And between the seats, take your pick. You can have a console with transmission shift control or a center seat with a back that folds down as an armrest. Either, at no extra cost.

Classic 69 Plymouth Fury

If you would like to add a few options, go to it. The 1969 Fury offers our longest list ever. Everything from convenience options like a tilt steering wheel or power equipment to comfort extras like air conditioning with automatic temperature control.

We didn’t really have to build an all-new Fury. The one we had last year broke all our old sales records. But we figured if the public liked a good thing that well. they’d like a better thing even better. See your Plymouth Dealer and Look what Plymouth’s up to now.

ALSO SEE
Chevy Chevelle & Malibu (1969)

1969 Plymouth Fury in red

1969 Plymouth Fury

ALSO SEE: Plymouth Fury, Valiant, Belvedere GTX for 1967

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  1. All told, Chrysler Corporation entered the Seventies in far better shape than it had in the Sixties. Chrysler ran neck-and-neck to archival Cadillac. When Chrysler first introduced its fuselage styling on the full-sized C-Body one could argue that this design approach represented Elwood Engel’s biggest gamble during his time at Chrysler. The Division proudly announced in its 1969 advertising as “Your Next Car.” “The affordable dream. Now a dream closer to you than ever before. A dream you can reach out and touch. The great new Chrysler Newport. Chrysler luxury. And Chrysler prestige. Yet, its price is surprisingly low.”
    These Chrysler models were designed with curved side glass that leaned in at the top of the greenhouse, coupled with body sides that bowed inward at the rocker panels, created a subtle cylindrical shape that reminded stylists of an airliner fuselage in cross-section—hence the name Fuselage Styling. These models were free of creases, wrinkles, tail-fins and asymmetrical humps, making them appear very smooth and sleek. Perhaps, 1969 would be a good year for Chrysler.
    By 1969, chairman Lynn Townsend had re-centralized the corporation, with major directives coming straight from the Highland Park headquarters. At the corporate level, chairman Lynn Townsend would endeavor to maintain profits for the company. On the production line, quality control became and end in its self for the first time in Chrysler history, and judging by public responses by the mid-1960’s was sorely needed. Production of Chrysler cars had been settling records just a year before in 1968 production hit an all-time high at 263,583, but high volume was often achieved by compromising build quality. A 1969 Road Test magazine had this to say about the Newport Custom two-door Hardtop that it was atrocious had sloppy trim, unfinished seams, messy finishes. Road Test thought that surely Chrysler’s quality would improve on later cars (the test car was apparently an early build unit), but sadly that would not prove to be the case, as all Chrysler Corporation cars gained notoriety during this period for poor workmanship.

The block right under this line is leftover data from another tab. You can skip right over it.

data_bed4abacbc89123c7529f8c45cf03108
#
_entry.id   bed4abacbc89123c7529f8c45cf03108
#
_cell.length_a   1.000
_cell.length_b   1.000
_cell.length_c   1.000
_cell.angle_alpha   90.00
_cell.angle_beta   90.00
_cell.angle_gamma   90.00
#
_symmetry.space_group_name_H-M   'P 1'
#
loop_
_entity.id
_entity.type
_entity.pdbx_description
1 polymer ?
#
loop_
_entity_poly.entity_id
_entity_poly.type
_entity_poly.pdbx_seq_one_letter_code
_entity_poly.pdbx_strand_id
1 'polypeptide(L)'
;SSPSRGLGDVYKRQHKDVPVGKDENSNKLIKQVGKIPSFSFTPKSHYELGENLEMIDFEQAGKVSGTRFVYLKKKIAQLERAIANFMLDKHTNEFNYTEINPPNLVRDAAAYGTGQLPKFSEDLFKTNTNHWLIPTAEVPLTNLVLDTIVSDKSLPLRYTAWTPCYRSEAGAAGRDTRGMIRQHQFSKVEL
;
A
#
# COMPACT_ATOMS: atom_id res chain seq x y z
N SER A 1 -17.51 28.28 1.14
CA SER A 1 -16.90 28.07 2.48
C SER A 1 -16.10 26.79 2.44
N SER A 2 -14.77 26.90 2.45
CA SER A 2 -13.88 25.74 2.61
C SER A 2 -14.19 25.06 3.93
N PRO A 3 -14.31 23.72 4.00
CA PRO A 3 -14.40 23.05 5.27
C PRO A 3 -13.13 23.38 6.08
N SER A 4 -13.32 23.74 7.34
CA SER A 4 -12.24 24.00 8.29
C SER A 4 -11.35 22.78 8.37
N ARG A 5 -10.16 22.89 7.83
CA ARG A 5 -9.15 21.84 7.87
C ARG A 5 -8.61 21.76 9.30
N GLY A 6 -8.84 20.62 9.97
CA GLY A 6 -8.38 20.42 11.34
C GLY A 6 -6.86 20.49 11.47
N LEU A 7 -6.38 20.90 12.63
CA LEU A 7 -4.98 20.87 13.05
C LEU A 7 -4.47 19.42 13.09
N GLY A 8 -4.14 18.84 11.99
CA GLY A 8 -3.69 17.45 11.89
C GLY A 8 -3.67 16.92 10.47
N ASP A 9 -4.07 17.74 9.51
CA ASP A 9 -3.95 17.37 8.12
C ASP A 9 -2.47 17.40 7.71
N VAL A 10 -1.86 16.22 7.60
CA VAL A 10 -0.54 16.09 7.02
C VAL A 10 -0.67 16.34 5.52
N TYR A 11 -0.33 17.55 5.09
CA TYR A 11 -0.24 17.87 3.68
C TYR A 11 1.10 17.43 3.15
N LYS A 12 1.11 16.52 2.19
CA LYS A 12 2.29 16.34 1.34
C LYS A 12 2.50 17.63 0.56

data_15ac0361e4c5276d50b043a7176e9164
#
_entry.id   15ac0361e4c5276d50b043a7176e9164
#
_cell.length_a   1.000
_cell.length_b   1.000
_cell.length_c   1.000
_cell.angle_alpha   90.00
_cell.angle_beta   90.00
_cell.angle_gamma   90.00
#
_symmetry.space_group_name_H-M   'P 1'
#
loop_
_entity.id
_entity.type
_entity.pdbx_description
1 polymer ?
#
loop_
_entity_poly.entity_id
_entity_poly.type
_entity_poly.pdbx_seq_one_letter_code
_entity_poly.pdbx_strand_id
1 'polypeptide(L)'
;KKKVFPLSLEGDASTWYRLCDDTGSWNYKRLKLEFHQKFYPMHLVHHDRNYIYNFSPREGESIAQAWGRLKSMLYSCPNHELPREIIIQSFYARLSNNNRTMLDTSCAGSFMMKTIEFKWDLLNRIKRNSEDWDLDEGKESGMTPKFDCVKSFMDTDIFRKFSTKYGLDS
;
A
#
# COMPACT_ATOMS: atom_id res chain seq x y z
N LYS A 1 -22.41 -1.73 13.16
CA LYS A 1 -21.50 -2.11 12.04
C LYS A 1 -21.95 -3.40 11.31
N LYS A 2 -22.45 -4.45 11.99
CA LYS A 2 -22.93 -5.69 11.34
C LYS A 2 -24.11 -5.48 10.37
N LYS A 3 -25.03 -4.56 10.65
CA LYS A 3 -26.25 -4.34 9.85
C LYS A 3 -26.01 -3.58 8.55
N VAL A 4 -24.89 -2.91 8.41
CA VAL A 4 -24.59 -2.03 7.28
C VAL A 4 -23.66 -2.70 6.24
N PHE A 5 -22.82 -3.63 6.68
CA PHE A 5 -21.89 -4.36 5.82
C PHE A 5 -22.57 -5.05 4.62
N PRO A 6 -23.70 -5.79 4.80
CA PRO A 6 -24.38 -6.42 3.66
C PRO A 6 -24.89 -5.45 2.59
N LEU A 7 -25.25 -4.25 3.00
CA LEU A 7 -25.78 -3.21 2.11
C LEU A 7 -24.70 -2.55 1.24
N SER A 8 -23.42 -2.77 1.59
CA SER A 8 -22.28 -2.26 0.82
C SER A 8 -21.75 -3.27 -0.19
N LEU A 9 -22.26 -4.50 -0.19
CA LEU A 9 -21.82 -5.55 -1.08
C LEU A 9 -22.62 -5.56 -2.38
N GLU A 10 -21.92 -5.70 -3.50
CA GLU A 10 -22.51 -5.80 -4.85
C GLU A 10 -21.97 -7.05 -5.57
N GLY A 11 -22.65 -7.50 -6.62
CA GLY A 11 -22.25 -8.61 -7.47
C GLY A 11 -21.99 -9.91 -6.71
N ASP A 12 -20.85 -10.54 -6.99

The 1969 Chrysler didn’t just look that much bigger but it actually was. The interior’s also had a new instrument panel that stretched across the dashboard; the panel was tilted towards the driver for easy reading and fewer reflections, and was covered by a heavy chrome brow to minimize sun washout. Numbers were white on black; at night, the entire cluster was externally lit. Gauges included an alternator gauge, gas level, and trip odometer. Compared to the previous year, length was increased by 5.5 inches, width grew a half an inch and weight went up from 90 to 150 pounds, depending upon the model and body style. The Chrysler, which had been the size of a Buick LeSabre, was now as large as an Electra 225. This was apparently done in response to Chrysler’s shift upmarket. For 1969 the list price of an entry-level Newport four-door sedan was $3,414, meanwhile, a New Yorker two-door hardtop listed for $4,539 which was outsold 16,075 to 7,537 by the Three Hundred series. The Newport Custom cost $170 more then the comparable base Newport. From the rear, a Custom could be identified by its vertically segmented tail-light panel.